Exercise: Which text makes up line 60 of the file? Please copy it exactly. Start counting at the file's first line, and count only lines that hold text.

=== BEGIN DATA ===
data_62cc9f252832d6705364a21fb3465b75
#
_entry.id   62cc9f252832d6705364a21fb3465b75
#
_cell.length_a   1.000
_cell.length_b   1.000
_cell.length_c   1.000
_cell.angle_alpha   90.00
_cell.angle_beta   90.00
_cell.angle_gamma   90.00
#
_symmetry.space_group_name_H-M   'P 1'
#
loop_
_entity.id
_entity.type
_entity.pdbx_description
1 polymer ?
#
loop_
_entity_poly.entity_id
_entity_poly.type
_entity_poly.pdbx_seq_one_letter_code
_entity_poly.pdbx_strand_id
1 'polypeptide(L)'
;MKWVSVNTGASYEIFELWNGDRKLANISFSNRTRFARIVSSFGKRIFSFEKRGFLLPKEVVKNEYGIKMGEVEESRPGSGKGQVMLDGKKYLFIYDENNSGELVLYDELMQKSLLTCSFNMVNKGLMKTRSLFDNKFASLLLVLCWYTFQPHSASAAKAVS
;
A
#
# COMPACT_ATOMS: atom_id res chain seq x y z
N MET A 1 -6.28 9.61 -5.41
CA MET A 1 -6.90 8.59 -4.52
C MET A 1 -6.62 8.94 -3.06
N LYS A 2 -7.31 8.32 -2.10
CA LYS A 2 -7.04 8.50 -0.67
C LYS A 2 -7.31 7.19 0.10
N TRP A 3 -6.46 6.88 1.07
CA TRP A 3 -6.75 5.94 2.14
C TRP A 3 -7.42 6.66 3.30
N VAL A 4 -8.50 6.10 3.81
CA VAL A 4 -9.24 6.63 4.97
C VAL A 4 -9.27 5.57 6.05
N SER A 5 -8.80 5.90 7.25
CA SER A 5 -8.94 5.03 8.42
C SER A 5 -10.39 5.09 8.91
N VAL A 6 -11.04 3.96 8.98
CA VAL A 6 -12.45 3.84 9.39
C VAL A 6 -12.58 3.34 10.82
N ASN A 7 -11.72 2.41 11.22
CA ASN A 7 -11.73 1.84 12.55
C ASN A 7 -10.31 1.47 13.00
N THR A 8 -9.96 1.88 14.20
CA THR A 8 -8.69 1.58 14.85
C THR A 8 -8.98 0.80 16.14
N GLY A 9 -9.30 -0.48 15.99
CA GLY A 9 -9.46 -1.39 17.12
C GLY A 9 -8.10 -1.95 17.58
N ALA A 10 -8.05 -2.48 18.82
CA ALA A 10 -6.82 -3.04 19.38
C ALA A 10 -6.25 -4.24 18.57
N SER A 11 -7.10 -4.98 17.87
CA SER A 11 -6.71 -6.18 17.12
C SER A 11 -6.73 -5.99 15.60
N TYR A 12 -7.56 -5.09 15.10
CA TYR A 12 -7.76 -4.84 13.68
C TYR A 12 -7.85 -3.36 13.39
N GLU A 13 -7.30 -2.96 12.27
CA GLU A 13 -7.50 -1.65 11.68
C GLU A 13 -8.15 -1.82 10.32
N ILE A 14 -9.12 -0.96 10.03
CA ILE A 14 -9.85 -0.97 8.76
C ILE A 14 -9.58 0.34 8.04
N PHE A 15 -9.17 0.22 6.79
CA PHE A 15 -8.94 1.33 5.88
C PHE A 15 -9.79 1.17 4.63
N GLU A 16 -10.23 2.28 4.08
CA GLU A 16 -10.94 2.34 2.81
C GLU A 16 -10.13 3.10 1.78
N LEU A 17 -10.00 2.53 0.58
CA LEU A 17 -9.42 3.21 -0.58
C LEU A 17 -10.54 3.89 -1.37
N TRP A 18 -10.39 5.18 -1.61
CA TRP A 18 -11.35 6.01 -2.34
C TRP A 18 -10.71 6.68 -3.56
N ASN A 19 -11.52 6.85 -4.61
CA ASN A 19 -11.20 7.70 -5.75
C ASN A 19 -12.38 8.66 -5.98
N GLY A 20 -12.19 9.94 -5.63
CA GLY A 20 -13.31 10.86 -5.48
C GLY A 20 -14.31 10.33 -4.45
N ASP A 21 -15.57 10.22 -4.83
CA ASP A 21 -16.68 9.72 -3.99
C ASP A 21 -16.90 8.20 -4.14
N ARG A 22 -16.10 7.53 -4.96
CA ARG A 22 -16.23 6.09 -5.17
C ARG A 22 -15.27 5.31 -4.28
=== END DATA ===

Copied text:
C ALA A 10 -6.25 -4.24 18.57